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State Laws Banning Transgender Students’ Participation in Sports Harm Health and Wellbeing

April 19, 2023


Laws banning or heavily restricting students who are transgender from playing on athletic teams with students of the same gender are increasing, as are challenges to such laws. Human rights advocates are closely watching as one case, B.P.J. v. West Virginia, proceeds through the courts. The case’s outcome may influence the course of similar legal challenges across the country.

In 2022, lawmakers introduced a record number of anti-LGBTQ bills across the United States. This record has already been surpassed in 2023. Many of these bills specifically impact public schools, including bathroom bills and “don’t say gay” bills. Some recent bills even require teachers to report students’ sexual orientation and gender identity to parents, such as those introduced in Indiana and New Hampshire. In particular, laws banning or heavily restricting students who are transgender from playing on athletic teams with students of the same gender have become increasingly widespread since 2020. These blunt attacks on transgender students’ involvement in sports is distinctly harmful because it contributes to removing schools as a potential haven for transgender youth.

According to Movement Advancement Project, 21 states have passed laws that ban transgender students from participating in sports consistent with their gender identity, with an apparent focus on prohibiting transgender girls and women from participation rather than transgender boys. For example, Indiana’s HB 1041 (passed in 2022) requires that all athletic teams and sports be designated as a male, female, or coeducational team, and specifically prohibits students who were assigned male at birth from participating on a team designated as female, with no restrictions for students assigned female at birth.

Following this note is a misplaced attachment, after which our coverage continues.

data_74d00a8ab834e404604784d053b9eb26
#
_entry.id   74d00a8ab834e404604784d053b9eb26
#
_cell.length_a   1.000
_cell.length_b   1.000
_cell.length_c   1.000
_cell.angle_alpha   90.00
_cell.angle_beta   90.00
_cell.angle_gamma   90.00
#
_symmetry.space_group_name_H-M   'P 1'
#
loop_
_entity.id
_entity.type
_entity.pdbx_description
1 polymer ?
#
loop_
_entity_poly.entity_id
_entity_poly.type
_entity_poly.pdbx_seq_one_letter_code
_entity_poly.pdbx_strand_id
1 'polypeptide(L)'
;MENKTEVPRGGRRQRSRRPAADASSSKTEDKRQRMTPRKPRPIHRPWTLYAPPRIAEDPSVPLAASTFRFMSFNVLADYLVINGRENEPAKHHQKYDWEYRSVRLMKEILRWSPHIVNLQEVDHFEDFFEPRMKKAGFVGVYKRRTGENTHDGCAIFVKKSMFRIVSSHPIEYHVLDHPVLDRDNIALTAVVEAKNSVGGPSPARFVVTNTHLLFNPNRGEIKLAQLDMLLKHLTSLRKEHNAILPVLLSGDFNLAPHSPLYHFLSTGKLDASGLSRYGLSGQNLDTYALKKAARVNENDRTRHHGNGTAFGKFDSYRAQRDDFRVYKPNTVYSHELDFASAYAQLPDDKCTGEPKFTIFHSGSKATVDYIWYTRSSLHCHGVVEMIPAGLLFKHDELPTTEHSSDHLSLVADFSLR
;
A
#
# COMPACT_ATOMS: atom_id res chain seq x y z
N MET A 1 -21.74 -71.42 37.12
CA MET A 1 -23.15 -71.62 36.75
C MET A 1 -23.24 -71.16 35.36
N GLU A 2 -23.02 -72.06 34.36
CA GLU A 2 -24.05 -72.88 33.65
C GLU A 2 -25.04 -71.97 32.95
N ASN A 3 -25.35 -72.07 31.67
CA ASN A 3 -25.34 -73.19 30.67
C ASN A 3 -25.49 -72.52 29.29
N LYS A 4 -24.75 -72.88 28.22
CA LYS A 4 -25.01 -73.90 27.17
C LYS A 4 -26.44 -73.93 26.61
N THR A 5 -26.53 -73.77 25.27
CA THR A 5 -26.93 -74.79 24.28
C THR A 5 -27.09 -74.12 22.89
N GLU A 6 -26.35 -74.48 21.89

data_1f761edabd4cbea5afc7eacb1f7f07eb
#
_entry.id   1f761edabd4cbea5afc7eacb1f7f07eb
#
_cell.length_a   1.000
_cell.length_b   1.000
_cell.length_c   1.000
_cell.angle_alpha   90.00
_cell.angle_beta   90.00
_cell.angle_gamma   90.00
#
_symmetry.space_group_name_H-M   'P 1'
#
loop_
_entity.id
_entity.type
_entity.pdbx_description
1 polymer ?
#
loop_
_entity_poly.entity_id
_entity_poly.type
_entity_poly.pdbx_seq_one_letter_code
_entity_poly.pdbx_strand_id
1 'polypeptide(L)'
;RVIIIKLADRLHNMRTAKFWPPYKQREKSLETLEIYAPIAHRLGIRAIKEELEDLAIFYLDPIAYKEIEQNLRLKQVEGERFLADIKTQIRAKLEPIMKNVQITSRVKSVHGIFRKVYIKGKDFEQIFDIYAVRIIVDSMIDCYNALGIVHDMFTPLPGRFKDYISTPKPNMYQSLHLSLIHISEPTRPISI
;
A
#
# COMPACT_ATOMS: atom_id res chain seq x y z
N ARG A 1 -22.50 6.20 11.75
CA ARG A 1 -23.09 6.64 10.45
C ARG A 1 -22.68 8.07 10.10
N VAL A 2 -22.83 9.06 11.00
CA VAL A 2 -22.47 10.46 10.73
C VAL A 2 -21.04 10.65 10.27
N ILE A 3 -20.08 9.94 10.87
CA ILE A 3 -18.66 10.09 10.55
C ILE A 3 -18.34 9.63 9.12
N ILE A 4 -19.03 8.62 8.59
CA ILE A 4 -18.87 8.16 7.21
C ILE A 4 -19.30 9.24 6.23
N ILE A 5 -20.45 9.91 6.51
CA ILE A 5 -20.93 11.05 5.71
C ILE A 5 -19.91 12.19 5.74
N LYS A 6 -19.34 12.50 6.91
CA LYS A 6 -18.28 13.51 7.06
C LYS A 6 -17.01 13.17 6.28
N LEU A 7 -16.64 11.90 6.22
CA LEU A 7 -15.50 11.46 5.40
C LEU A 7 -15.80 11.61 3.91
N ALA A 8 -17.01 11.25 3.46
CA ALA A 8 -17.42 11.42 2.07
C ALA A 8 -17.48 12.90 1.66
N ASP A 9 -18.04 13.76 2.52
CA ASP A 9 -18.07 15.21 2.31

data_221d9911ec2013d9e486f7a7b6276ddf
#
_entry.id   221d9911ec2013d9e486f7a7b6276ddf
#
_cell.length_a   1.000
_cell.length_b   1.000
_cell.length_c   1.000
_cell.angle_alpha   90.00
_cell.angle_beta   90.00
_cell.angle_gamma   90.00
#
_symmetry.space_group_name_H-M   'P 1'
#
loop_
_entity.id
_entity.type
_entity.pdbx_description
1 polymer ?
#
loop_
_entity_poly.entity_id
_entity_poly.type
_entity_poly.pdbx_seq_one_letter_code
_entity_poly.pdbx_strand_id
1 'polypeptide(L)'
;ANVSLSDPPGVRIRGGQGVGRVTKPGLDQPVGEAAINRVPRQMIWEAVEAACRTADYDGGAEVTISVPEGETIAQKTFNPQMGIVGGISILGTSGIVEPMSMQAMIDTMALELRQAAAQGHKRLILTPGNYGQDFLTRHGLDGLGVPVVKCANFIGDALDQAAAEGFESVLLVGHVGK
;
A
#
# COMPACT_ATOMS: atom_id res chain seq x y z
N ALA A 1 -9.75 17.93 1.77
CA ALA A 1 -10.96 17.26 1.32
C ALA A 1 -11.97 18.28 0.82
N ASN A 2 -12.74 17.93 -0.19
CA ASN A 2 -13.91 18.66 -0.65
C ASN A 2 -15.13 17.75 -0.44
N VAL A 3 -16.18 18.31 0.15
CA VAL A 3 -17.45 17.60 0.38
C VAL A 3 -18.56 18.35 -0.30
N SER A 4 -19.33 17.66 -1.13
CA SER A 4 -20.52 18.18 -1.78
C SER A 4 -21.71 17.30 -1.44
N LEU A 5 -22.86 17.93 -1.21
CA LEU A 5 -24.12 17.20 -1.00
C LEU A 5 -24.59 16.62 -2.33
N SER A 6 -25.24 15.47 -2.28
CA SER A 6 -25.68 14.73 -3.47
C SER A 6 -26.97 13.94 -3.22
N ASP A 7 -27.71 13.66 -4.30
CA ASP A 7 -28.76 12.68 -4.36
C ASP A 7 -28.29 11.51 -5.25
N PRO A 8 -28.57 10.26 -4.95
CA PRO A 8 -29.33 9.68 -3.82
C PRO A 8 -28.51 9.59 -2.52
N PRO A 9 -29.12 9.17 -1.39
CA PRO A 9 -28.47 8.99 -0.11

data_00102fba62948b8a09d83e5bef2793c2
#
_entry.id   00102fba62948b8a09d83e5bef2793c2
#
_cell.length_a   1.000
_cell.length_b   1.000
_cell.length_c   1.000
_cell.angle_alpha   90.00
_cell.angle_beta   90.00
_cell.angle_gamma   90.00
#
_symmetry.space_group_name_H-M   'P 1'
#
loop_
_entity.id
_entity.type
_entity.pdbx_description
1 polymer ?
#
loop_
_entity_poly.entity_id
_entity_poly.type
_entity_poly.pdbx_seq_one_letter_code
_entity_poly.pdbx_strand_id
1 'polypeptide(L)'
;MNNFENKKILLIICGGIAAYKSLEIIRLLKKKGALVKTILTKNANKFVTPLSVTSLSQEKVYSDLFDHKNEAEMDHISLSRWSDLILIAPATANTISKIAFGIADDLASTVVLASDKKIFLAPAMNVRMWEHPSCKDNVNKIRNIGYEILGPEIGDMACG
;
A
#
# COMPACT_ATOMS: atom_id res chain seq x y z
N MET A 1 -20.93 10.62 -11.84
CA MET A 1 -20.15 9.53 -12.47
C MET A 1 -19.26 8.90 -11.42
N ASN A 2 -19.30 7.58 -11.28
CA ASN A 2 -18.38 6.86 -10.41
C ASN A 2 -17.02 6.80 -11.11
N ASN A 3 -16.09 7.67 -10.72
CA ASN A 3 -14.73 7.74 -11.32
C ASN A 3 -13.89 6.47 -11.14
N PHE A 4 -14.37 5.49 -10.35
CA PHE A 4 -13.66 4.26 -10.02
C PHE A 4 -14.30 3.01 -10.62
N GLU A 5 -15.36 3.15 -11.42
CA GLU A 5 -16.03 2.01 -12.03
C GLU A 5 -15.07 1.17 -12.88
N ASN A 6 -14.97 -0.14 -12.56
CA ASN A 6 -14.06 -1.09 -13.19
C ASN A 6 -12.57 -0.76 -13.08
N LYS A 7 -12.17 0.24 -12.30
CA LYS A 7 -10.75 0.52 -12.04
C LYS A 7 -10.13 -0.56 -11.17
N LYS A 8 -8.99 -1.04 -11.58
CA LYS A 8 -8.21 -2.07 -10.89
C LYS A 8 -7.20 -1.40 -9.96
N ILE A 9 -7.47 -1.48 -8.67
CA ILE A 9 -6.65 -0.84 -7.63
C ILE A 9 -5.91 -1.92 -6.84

Laws broadly banning transgender students’ participation in sports introduce unreasonable and unnecessary restrictions on students’ access to healthful activities. There are physical, psychological, and academic benefits of sports for students, including higher levels of self-esteem, lower levels of depression, greater school belonging, better grades, and higher educational and occupational aspirations. These benefits have the potential to offset the high rates of mental health issues such as depression, anxiety, and suicidal ideation experienced by students who are transgender, possibly due to minority stress caused by discrimination and oppression. Recognizing the important benefits associated with sports participation, advocates have filed lawsuits challenging exclusionary sports bans, leading in several prominent cases to preliminary injunctions blocking enforcement of state laws.